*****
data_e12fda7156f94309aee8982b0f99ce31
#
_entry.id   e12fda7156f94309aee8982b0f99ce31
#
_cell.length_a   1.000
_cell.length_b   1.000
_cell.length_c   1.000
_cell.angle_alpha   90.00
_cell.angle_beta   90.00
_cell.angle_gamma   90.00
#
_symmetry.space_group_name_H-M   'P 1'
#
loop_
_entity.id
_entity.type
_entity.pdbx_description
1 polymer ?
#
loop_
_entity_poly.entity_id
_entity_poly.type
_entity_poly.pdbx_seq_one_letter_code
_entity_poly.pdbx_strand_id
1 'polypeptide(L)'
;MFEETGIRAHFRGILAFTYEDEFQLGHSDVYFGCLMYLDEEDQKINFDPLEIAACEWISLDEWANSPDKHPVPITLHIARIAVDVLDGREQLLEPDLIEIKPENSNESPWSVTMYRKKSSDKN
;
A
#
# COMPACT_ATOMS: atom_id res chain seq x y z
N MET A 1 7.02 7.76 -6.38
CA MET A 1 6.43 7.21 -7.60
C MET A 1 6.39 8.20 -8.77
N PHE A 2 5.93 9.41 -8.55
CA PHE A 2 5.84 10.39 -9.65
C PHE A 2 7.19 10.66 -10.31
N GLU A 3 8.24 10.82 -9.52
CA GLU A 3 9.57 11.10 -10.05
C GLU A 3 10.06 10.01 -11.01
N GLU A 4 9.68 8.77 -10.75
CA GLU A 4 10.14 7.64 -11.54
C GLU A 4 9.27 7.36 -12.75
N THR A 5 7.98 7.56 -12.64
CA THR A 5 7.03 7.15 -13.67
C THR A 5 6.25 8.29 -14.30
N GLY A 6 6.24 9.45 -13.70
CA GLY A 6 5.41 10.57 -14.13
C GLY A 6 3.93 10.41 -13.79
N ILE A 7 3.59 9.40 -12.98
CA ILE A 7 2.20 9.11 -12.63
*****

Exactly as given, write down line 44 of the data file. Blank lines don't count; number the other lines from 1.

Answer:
CA THR A 5 7.03 7.15 -13.67